Despite general acceptance of BCG for the treatment of high-risk NMIBC, there are still some controversies regarding the optimal number of instillations and treatment duration.
Animal models showed that repeated instillations with BCG are required to stimulate a robust immune response (37). In the first series by Morales et al., a 6-week protocol was proposed. Six instillations were given because the strain came packaged in six separate vials and at least 3 weeks of treatment were thought to be necessary to achieve an adequate immune stimulation. Moreover, the weekly schedule was chosen to minimize side effects (13). In order to optimize treatment, maintenance instillations beyond the 6-week induction were adopted. First randomized trials on maintenance schedules failed to demonstrate a significant difference in treatment arms but these studies were underpowered (38,39).
Subsequent RCTs have shown controversial results. Palou et al., for example, randomized patients who were free of disease at six months to observation versus maintenance with 6-week instillations every 6 months for 2 years; BCG Connaught was used. No difference in recurrence could be observed (P=0.07) (40). Similarly, maintenance cycles using BCG Tokyo-172 did not improve RFS (41,42).
Interestingly, in the RCT by Rentsch et al., patients treated with BCG Connaught had a significant longer 5-year RFS compared to patients treated with BCG TICE (74% vs. 48%; P=0.001). However, patients were not treated with maintenance cycles (35).
These findings were corroborated in large observational study by Witjes et al., who showed that when no maintenance treatment was given, BCG Connaught was more effective than BCG TICE with regards to the time to first recurrence (HR 1.48; 95% CI, 1.20–1.82; P<0.001). However, when maintenance was given, BCG TICE was more effective than BCG Connaught regarding time to first recurrence (HR 0.66; 95% CI, 0.47–0.93; P=0.019) (43).
The Southwest Oncology Group (SWOG) 8507 trial delivers the most convincing evidence on the optimal instillation protocol (44). In this prospective trial patients, after a 6-week induction course of intravesical and percutaneous BCG Connaught, were randomized to a 36-month maintenance or observation. Patients allocated to the intervention arm had significant longer 5-year RFS (60%, 95% CI, 53–67% vs. 41%, 95% CI, 35–49%, P<0.001) and PFS (76%, 95% CI, 70–83%, vs. 70%, 95% CI, 63–76%, P=0.04) compared to those who underwent observation. This was true even if only 16% of the 243 maintenance cases received all 8 scheduled maintenance courses over the 3 years. Moreover, the proposed treatment schedule in the SWOG 8507 showed a significant improvement in RFS when retrospectively compared to a single maintenance, every 3 months for 2 years (SWOG 8216) (45) and a monthly maintenance for 11 months (SWOG 8795) (46).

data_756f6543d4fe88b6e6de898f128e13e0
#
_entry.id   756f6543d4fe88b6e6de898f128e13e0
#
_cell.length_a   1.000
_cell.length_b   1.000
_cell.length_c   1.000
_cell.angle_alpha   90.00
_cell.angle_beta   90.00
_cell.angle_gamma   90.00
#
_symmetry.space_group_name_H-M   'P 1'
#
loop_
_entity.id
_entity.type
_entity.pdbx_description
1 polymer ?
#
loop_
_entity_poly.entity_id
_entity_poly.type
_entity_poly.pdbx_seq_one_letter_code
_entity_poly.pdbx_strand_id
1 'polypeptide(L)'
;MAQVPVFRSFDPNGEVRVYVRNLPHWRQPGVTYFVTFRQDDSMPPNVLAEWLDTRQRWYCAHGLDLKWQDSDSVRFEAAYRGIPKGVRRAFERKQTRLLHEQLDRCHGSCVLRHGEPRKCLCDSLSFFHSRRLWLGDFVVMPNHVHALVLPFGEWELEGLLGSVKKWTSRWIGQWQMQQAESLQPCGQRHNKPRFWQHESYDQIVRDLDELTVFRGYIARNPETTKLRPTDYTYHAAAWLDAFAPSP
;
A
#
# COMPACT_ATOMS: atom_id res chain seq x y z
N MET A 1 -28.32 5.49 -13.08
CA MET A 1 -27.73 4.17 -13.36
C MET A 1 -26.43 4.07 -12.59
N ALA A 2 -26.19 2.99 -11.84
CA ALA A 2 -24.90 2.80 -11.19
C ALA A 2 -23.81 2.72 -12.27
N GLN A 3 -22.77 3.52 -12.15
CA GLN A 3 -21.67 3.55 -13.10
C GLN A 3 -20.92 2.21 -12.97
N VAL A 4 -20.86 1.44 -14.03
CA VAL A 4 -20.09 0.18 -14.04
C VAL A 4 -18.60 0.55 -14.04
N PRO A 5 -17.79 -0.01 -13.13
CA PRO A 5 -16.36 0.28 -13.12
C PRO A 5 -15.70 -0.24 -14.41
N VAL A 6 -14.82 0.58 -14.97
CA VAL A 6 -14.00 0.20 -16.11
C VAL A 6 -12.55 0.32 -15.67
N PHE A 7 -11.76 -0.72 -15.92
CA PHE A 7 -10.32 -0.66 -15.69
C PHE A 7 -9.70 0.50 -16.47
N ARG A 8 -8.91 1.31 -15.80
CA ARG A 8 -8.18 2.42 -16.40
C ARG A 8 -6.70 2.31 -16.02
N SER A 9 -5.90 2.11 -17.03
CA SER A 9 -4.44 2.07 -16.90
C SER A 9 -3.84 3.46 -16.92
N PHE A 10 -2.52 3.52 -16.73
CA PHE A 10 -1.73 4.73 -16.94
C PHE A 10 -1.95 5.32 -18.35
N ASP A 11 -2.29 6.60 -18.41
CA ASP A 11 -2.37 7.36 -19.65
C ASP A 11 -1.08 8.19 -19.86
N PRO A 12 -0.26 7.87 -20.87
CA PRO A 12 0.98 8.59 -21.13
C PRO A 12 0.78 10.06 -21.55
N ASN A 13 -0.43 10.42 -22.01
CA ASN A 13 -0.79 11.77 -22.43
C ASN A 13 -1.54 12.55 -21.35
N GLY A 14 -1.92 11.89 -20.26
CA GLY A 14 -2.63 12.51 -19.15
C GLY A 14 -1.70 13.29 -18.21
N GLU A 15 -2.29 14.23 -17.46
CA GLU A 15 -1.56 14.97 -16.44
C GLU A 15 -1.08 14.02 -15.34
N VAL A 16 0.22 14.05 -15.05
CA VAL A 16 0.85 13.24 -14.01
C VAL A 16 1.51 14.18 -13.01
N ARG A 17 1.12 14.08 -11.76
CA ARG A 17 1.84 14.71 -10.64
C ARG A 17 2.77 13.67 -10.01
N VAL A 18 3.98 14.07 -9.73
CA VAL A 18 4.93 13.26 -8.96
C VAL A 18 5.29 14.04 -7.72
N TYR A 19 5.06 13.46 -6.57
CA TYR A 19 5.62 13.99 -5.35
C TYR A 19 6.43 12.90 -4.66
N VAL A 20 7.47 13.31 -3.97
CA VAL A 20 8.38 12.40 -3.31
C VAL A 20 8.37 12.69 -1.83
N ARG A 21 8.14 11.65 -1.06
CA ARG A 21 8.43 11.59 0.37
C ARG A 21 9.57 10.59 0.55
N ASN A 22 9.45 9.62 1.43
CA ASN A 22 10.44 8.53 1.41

Based on current evidence, we can conclude that, independently of the BCG strain used for induction, it is critical to adhere to treatment schedules with maintenance cycles in patients with high-risk disease, in order to improve treatment efficacy. Whether this is true in all patients with intermediate risk disease is still un-adjudicated. It appears that induction with BCG Connaught can achieve a stronger immune response, translating in better oncological outcomes and generating the hypothesis that the effect of specific BCG strains can be influenced by maintenance therapy. Discrepancy between study findings could be explained by small patient number and the selection bias of a more favorable disease. Indeed, in in some studies the prevalence of low-grade disease reached 77% (41), other included patients who were free of disease at 6 months (40).
Differences in strains efficacy